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R-1 Visas

R-1 Visas

R-1 Visas: Religious Workers

The Religious Worker (R) visa is for persons seeking to enter the United States (U.S.) to work in a religious capacity on a temporary basis. An R-1 is a foreign national who is coming to the United States temporarily to be employed at least part-time (average of at least 20 hours per week) by a non-profit religious organization in the United States (or an organization which is affiliated with the religious denomination in the United States) to work in a religious vocation or occupation. If you are interested in learning more about how a R-1 visa could work for you, contact us or schedule a consultation with an immigration attorney.

Qualifying as a Religious Worker

Religious workers include persons authorized by a recognized employing entity to conduct religious worship and perform other duties usually performed by authorized members of the clergy of that religion, and workers engaging in a religious vocation or occupation.

This may be done in the following ways:

  • The applicant must be a member of a religious denomination having a bona-fide nonprofit religious organization in the U.S.;
  • The religious denomination and its affiliate, if applicable, are either exempt from taxation or qualifies for tax-exempt status; and
  • The applicant has been a member of the denomination for two years immediately preceding applying for religious worker status. The applicant is planning to work as a minister of that denomination, or in a religious occupation or vocation for a bona fide, non-profit religious organization (or a tax-exempt affiliate of such an organization).
  • There is no requirement that individuals applying for “R” visas have a residence abroad that they have no intention of abandoning. However, they must intend to depart the U.S. at the end of their lawful status, absent specific indications or evidence to the contrary.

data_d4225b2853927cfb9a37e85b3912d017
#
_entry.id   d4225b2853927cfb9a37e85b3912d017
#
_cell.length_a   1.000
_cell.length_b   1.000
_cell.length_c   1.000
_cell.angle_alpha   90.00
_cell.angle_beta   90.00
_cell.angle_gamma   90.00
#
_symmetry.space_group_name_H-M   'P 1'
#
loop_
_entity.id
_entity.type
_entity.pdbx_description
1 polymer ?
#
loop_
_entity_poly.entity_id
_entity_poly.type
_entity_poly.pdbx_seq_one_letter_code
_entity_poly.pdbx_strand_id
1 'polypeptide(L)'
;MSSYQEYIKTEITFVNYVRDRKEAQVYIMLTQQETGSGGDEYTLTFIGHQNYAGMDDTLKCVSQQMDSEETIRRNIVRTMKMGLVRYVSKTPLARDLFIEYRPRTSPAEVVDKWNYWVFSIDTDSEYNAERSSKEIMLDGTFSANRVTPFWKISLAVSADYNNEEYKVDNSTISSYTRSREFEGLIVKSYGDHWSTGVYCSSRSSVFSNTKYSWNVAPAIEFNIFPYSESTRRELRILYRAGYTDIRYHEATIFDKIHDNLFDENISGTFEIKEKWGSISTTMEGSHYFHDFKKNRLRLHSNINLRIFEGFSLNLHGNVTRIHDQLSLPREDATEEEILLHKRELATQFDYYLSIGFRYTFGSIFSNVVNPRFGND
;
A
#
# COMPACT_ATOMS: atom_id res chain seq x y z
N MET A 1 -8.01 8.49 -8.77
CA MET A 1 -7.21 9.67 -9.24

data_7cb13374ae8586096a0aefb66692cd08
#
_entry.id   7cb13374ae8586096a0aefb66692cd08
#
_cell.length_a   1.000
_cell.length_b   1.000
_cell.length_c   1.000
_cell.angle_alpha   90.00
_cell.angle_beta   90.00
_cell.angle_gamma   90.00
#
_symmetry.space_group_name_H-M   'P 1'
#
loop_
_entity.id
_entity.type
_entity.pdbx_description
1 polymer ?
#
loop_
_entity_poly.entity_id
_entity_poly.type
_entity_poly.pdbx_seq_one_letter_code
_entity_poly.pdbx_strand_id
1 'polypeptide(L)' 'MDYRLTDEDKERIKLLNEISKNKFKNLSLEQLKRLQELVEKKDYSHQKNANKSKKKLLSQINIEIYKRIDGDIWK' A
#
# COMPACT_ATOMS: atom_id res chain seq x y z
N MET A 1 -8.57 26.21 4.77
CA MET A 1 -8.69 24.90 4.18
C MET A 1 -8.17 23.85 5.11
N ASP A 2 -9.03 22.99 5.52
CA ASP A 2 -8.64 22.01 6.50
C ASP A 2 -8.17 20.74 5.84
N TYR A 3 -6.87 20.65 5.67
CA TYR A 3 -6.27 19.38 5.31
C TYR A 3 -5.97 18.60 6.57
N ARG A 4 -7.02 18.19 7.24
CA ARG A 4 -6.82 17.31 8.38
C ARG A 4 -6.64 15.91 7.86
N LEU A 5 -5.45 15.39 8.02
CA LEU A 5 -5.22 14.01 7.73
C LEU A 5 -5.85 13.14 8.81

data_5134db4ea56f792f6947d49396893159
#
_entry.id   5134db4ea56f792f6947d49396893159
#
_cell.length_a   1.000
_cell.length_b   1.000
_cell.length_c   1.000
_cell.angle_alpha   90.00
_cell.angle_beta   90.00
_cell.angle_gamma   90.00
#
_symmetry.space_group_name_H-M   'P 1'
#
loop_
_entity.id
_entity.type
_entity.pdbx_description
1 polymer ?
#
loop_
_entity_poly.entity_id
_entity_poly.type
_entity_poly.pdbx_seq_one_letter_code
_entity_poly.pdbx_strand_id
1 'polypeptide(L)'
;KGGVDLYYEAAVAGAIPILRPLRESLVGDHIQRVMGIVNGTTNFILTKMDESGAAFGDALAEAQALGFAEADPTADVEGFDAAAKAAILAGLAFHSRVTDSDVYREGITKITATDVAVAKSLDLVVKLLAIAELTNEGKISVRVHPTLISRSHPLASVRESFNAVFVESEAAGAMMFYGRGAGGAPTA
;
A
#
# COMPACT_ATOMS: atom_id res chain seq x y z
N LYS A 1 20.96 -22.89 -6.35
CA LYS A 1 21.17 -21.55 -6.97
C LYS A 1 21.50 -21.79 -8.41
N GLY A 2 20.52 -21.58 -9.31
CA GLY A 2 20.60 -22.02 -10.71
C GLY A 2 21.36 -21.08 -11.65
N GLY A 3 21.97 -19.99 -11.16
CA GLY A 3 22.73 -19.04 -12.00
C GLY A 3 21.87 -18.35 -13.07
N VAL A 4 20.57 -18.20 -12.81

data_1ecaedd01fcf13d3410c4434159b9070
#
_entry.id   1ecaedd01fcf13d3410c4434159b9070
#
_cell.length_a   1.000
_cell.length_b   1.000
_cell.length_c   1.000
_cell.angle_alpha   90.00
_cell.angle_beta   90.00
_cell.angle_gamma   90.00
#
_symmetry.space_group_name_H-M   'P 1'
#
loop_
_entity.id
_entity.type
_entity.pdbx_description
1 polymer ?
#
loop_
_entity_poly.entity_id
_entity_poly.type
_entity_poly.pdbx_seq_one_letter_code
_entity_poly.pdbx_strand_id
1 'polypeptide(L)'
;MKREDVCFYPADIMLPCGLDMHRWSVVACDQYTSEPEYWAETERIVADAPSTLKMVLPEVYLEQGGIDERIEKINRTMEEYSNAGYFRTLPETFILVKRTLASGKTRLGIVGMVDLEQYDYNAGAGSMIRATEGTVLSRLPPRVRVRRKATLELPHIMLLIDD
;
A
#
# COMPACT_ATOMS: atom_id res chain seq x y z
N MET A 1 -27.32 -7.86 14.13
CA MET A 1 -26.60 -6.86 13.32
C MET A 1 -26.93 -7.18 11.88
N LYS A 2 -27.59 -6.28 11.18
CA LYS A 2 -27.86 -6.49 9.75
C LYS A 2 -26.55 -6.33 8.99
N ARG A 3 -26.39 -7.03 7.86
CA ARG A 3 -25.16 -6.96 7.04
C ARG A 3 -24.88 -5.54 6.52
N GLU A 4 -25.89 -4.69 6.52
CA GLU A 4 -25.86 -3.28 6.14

• The applicant has resided and been physically present outside the U.S. for the immediate prior year, if he or she has previously spent five years in this category. Every petition for an R-1 worker must be filed by a prospective or existing U.S. employer through the filing of a Form I-129, Petition for Nonimmigrant Worker.

An R-1 visa cannot be issued at a U.S. Embassy or Consulate abroad without prior approval of Form I-129 by U.S. Citizenship and Immigration Services (USCIS). If the foreign national is visa-exempt (e.g. Canadian), they must present the original Form I-797, Notice of Action, reflecting an approval of a valid I-129 R petition at a port of entry. There are certain general requirements which must be satisfied by the petitioning organization as well as by the religious worker, the beneficiary of the petition. The petitioning employer must submit Form I-129 including the R-1 Classification Supplement signed by the employer as well as documentation supporting both the religious organization and the worker.

Period of Stay

An R-1 status may be granted for an initial period of admission of up to 30 months. An extension of R-1 status may be granted for up to an additional 30 months. The total stay in the United States in an R-1 status cannot exceed 60 months (5 years).

Family of R-1 Visa Holders

A nonimmigrant religious worker's spouse and unmarried children under 21 years of age may be issued a R-2 visa. The dependents of an R-1 worker may study, but may not accept employment while in the United States in R-2 status. Therefore, evidence of their financial support while in the U.S. will be necessary at the visa interview.

Contact Us Today

Millar & Hayes PC is committed to answering your questions about Business Immigration, Family-Based Visas/Green Cards, Investor Visas, Naturalization, Inadmissibility, and Migración law issues in Washington and Vancouver.

We'll gladly discuss your case with you at your convenience. Contact us today to schedule an appointment.

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